Guatemala has the largest population of any Central American country with a GDP per capita roughly one-third of Brazil’s. According to World Bank data, Guatemala’s economy grew by 2.9% in 2016, 4.1% in 2015 and 4.2% in 2014. GDP growth for 2017 was approximately 3.2%. Despite the constant growth of the economy, inequality does remain a challenge, with 59.3% of the its people living in poverty, as recorded in 2014. The unemployment rate was 2.6% in 2017, however, informal economic activity accounts for at least 70% of the workforce, meaning less than 30% of workers are fully covered by social security regulations.

There is also a low minimum wage of USD 400 per month, not enough to cover basic consumer goods which are valued at USD 500 and inflationary pressures are likely to increase in with food and oil prices rising. Inflation increased to 37% in 2016.

Export-wise, Guatemala has shifted from being a raw materials and traditional agriculture commodities exporter, including sugar, coffee, beef products, cardamom and bananas at 25% of exports, to become one of the most diversified exporters in Latin America. Non-traditional products such as textiles/apparel and light manufacturing are now sent to more than 140 countries globally. Total exports in 2017 were USD 11bn.

The country does however remain vulnerable to external shocks, mostly because of its over-dependence on the US economy which means any economic slowdown in the US, Guatemala’s principal trading partner, will reduce demand for exports and place pressure on a government already struggling to finance additional food and fuel imports.

The country is also reliant on remittances from Guatemalan citizens living in the US. In 2016, remittances from the US were around USD7.27m, a 16% increase from 2015, with Guatemala receiving the 2nd highest number of remittances of any country in Latin America, accounting for in the region 12% of GDP.

Guatemala has an open investment regime which guarantees national treatment for foreign investment which is governed by the Foreign Investment Act. Foreign investors are allowed to participate in almost all economic activities, without any quantitative limitations with restrictions limited to the ones established in the country’s Constitution; for example, the exploitation of forestry or maritime resources.

Going forward, the Guatemalan government aims to expand its energy and extractive sectors, which currently are relatively undeveloped. According to further data from the World Bank, the flow of foreign direct investment (FDI) in 2015 was USD 1.18bn, a slight increase on the USD 1.17bn received in 2014. The Guatemalan Central Bank (Banguat) forecasted FDI to reach around USD 1.19bn in 2016.

The government is also implementing tools to more easily enable doing business in the country, including reducing time and therefore costs to set up a business, introducing online systems to open them, facilitating credit and working on regional integration, among others. Overall, the country’s level of imports of goods and services has continued to increase.

By 2017, the direct contribution of Travel & Tourism to GDP was USD: 2,208.8mn, 2.9% of the country’s and this is forecast to rise by 4.5% in 2018, further to by 4.0% pa to USD9,325.6mn, – 8.6% of GDP – in 2028. In 2017, the Travel & Tourism industry directly supported 166,000 jobs, 2.6% of total employment and this is also expected to rise by 4.5% in 2018, to 3.3% per annum and create 239,000 jobs – 2.7% of total employment – in 2028. Visitor exports generated USD 1,576.6m, which accounts for 9.5% of total exports in 2017, whereas investment in the sector in 2017 was USD 830.9m. This is expected to rise by 1.9% in 2018 and by 4.4% pa over the next ten years to USD1,302.2mn in 2028 – a rise by 9.1%.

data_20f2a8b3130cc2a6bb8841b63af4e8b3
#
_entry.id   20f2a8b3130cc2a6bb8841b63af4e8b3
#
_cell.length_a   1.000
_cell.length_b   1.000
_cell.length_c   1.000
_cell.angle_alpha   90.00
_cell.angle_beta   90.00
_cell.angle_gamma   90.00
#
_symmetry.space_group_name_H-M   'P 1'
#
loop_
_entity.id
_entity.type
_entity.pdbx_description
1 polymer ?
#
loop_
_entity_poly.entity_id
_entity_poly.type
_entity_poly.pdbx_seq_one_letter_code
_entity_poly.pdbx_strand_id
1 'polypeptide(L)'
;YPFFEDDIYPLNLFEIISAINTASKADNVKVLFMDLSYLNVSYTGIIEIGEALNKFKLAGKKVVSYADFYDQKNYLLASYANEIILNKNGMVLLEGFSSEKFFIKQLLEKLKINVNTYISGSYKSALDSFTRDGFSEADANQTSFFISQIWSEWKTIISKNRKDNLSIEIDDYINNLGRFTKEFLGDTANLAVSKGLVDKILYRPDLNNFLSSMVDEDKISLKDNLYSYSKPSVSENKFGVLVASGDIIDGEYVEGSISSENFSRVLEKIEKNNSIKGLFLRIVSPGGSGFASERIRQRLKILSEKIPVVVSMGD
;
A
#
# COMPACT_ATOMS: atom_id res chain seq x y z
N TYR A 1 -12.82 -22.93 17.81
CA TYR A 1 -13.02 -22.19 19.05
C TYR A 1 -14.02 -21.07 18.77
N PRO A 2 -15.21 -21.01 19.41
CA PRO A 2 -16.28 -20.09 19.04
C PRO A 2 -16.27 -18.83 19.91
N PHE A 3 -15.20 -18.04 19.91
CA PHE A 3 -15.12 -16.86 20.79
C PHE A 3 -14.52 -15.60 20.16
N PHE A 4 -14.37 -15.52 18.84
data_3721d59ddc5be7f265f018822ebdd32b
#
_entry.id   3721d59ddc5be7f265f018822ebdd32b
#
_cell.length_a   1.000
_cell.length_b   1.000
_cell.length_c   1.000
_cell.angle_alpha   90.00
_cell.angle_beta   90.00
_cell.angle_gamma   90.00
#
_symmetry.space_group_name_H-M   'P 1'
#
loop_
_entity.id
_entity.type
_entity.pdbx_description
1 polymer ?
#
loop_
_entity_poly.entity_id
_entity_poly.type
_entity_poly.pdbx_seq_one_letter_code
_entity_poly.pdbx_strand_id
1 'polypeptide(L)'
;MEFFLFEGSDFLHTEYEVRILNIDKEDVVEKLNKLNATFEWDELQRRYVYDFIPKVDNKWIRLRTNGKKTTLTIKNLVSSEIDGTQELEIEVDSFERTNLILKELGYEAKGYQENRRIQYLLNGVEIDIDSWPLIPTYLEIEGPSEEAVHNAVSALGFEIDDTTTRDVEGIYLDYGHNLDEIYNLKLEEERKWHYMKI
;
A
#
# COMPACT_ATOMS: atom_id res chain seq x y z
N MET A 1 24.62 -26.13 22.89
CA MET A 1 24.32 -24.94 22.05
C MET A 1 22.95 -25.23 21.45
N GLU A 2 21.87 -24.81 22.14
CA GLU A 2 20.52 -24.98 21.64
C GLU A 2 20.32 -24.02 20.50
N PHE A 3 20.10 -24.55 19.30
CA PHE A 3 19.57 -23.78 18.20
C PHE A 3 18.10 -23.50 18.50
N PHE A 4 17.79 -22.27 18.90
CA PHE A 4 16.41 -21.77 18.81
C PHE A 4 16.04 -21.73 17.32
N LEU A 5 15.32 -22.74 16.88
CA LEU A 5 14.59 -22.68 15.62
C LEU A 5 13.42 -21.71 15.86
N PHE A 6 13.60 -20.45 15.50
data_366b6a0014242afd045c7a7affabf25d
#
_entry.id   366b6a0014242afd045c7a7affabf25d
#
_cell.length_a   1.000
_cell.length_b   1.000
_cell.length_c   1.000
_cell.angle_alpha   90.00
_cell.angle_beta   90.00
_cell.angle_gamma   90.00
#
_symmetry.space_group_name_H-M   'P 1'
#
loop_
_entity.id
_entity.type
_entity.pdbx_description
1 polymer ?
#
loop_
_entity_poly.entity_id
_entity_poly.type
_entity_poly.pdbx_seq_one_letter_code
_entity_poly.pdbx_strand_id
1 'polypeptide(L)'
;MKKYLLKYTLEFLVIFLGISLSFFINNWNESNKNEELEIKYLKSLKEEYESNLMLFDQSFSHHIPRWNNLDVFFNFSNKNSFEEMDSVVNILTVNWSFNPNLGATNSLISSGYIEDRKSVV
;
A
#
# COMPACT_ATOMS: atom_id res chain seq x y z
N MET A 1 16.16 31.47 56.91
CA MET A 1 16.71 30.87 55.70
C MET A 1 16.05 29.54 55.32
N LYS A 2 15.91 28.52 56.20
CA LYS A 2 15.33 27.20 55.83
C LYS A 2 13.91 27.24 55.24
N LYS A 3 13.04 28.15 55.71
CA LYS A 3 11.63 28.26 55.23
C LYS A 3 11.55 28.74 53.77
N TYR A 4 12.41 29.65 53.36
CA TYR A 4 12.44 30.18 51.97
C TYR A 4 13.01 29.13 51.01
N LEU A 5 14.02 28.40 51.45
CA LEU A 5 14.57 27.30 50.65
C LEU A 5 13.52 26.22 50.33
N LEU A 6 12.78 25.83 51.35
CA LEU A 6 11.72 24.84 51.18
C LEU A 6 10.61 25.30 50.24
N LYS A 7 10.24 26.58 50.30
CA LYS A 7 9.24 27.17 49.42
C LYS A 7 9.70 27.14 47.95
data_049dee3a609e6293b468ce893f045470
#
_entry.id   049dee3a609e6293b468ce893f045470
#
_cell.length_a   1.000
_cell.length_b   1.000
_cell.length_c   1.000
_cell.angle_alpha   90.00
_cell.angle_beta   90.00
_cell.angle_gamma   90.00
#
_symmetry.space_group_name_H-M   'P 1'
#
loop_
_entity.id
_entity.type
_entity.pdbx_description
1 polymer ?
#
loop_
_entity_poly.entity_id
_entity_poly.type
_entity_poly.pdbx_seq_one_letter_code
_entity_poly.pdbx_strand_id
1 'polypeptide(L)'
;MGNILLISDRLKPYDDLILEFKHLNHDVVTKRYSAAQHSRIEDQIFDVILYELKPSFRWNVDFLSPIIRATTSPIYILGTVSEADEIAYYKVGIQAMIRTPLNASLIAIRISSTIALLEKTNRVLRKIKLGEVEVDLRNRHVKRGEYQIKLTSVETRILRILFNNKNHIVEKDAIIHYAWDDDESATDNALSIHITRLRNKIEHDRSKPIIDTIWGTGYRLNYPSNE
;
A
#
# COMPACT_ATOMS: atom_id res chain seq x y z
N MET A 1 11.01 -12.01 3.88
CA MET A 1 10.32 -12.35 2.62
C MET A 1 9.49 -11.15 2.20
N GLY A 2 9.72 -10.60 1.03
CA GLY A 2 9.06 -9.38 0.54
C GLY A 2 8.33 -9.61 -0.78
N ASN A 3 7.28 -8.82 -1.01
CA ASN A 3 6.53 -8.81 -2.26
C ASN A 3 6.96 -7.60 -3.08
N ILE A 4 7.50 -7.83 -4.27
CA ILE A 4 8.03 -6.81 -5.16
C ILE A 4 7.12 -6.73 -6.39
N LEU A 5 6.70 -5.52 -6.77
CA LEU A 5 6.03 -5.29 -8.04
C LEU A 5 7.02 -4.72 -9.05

Tourism has therefore become one of the main drivers of the economy and is growing. Guatemala receives about two million tourists every year and is visited by cruise ships from all over the world.

The Capital – Guatemala City

With a population of 2.918 million, Guatemala City, Spanish Guatemala or in full Ciudad de Guatemala, the capital of Guatemala is the largest city in Central America and the political, social, cultural and economic centre of the country.

In addition to the government offices and services concentrated there, Guatemala City handles nearly half of the capital invested in the country and accounts for more than half of the industrial establishments and production of the republic. It is the focus of highway, rail, and air transport and is the commercial and banking centre of the country.

Guatemala City also dominates the cultural life of the country. It is the seat of the principal faculties of the San Carlos University of Guatemala; the major institutions for artistic, commercial, vocational, and military education; the Society of Geography and History; and several important museums.

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If you would like to learn more about PR in Guatemala, find out how Sherlock Communications can help you meet your business objectives in Guatemala or simply have an informal chat do call or drop us a line:

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+55 11 3817 5852